[A guest post from Jeff Allen]
Unfortunately, it isn’t common to see eye-to-eye with your technical director or audio engineer. You usually have an idea how you want your band to sound. And the audio engineer has their own goal. They may have some comments or suggestions on your guitar tone. They may ask your keyboard player to play more right hand and less left so the keys cut through.
It can be frustrating. But one way or another you’re going to have to get along.
Here are a few tips to help you work through this:
1. Don’t take anything personally.
When the sound guy asks if you can try a different pickup or adjust the mids on your amp, he isn’t tearing your art apart. He’s simply trying to help you be heard. If your tone is full of mud then it will live in the swamp. Ain’t nobody livin’ in the swamp. Same goes for the epic battle of “turn the amp down”. Don’t you dare sneak the volume back up halfway through a set. That’s a sincerely jerkish move.
But sound guys, you don’t get off that easy. The same goes for you when we ask for a monitor change. Don’t do the fake knob turn.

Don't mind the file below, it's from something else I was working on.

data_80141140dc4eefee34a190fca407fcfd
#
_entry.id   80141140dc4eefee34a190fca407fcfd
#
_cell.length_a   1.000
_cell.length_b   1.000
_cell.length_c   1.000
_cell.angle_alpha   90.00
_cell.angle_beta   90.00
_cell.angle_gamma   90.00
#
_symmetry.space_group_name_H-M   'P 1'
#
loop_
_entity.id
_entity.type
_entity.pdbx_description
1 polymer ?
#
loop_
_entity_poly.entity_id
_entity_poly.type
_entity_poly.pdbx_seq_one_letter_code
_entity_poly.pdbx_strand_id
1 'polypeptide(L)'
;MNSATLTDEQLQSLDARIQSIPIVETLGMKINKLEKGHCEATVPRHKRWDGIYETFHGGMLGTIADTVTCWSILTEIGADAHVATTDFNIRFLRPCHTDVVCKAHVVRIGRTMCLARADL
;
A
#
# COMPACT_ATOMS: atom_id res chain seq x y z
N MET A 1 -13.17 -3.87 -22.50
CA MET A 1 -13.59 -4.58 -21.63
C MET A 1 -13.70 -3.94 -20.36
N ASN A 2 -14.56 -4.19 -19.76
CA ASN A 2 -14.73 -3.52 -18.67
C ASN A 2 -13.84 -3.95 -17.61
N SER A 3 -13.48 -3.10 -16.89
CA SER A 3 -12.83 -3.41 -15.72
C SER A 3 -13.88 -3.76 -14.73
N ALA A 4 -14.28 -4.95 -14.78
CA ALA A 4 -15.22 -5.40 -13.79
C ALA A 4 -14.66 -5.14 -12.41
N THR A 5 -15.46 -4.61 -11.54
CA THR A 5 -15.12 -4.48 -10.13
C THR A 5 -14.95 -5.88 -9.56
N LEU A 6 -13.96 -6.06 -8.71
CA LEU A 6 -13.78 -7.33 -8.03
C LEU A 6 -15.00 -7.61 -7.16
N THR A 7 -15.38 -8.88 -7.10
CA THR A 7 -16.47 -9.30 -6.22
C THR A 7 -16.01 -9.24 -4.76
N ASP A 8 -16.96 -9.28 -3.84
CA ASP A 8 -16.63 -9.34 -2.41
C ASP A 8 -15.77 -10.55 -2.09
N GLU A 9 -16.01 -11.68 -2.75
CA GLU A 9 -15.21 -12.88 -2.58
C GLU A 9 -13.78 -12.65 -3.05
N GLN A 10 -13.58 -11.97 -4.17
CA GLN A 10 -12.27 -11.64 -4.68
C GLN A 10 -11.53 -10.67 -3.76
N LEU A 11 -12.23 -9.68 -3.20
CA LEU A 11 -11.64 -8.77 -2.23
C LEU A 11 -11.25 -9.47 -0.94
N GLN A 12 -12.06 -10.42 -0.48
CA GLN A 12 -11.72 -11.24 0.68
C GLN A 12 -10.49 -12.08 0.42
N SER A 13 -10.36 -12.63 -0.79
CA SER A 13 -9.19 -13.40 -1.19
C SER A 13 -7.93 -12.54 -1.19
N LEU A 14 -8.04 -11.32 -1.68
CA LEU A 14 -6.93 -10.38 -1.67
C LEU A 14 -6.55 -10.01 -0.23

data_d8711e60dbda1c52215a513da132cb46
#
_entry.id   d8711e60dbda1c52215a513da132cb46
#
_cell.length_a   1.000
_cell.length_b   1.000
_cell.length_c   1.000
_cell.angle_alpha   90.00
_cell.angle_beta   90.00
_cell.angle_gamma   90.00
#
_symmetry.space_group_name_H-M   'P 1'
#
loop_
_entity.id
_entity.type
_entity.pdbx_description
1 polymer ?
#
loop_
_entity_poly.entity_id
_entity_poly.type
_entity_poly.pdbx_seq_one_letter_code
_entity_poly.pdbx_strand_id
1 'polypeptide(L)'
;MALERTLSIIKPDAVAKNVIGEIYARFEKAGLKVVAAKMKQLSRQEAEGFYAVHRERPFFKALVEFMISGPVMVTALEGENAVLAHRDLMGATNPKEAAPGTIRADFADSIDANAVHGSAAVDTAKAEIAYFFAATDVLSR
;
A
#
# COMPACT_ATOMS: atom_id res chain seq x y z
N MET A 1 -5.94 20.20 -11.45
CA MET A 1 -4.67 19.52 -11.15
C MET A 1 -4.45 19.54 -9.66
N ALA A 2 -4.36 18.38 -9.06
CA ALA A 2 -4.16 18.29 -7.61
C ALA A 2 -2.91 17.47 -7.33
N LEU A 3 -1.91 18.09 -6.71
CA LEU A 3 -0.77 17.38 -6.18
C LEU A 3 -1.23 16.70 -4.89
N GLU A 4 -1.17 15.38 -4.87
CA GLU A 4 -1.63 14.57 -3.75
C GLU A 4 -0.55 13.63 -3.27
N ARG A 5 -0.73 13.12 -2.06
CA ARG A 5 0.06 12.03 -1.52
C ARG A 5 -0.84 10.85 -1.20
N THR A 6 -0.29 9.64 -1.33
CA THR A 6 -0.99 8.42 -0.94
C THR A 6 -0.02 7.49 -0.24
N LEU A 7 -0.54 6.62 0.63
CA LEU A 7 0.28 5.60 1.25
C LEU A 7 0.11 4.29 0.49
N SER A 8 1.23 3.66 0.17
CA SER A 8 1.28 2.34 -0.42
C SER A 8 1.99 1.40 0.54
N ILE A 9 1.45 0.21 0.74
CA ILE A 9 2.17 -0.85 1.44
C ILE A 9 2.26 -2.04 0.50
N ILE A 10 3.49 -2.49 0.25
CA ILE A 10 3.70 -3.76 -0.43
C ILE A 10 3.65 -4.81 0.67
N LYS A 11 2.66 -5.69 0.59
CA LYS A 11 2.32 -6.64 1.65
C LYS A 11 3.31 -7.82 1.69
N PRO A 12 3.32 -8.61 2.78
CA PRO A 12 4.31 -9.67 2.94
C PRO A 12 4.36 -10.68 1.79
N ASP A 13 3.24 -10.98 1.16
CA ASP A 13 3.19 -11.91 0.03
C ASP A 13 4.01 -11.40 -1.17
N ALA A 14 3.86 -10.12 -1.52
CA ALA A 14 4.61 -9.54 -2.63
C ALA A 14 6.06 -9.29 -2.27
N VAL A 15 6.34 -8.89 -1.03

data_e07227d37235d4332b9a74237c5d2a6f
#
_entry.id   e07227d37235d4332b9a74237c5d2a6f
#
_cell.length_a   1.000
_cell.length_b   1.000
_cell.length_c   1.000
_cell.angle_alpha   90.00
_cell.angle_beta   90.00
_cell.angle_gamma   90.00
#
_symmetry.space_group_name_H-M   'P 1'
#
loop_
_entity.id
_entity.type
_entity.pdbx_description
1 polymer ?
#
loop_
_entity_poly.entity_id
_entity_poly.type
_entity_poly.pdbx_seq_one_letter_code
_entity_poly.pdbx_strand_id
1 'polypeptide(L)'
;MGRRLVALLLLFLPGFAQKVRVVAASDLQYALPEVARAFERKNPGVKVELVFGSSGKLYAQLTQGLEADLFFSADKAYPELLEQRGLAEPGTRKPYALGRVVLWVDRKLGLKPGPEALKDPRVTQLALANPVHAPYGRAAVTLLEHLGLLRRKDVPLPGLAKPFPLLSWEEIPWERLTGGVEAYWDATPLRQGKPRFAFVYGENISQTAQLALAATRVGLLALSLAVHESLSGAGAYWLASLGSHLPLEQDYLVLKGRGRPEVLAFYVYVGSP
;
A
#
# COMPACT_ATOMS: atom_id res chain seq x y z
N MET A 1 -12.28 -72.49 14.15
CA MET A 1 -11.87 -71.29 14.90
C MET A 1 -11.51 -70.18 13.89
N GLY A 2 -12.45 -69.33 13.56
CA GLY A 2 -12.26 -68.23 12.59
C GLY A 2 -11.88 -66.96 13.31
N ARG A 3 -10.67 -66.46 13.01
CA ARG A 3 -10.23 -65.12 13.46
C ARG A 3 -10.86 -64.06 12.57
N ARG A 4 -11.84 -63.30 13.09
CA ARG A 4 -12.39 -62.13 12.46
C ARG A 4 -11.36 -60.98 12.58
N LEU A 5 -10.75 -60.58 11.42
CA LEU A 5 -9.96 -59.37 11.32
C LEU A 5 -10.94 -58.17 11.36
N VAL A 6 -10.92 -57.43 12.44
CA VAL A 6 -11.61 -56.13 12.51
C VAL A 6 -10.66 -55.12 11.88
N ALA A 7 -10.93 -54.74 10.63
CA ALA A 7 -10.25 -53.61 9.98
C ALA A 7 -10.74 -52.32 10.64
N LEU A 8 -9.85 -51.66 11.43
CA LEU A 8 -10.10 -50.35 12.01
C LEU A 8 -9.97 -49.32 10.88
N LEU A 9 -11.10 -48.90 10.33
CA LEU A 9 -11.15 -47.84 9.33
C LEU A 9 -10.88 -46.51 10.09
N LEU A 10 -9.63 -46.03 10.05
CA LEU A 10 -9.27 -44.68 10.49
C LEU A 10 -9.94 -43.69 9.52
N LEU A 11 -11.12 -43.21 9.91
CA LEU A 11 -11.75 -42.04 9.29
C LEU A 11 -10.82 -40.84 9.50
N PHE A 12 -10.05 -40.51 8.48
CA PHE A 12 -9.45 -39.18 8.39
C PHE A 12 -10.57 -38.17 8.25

2. Work together. Have a meeting.
Most of your issues can be worked out before you even get to rehearsal with a simple meeting before rehearsal. Talk through the set. Talk through the songs. Is there anything you want your engineer to know? Do you want him to feature a guitar solo? If he doesn’t know one is coming it’s hard for him to feature it. Encourage him to be a part of the band. Your band listens and studies the music before rehearsal. Ask your engineer to do the same.
3. Hang out.
Try to set aside a time for the tech team and the music team to hang out. They need to know each other. They need to know each other aside from their roles on your team. The guy that runs lights – he should know that the bass player is currently looking for work. The keyboard player should know that the lyric operator and his wife just had a baby. When they know each other that way, the little things are just that – little things.
The Key is Communication
At the end of the day everything you’re working toward involves communication. When things aren’t properly communicated, tension can set in. If communication lines are open and taken care of, things will be smooth as silk.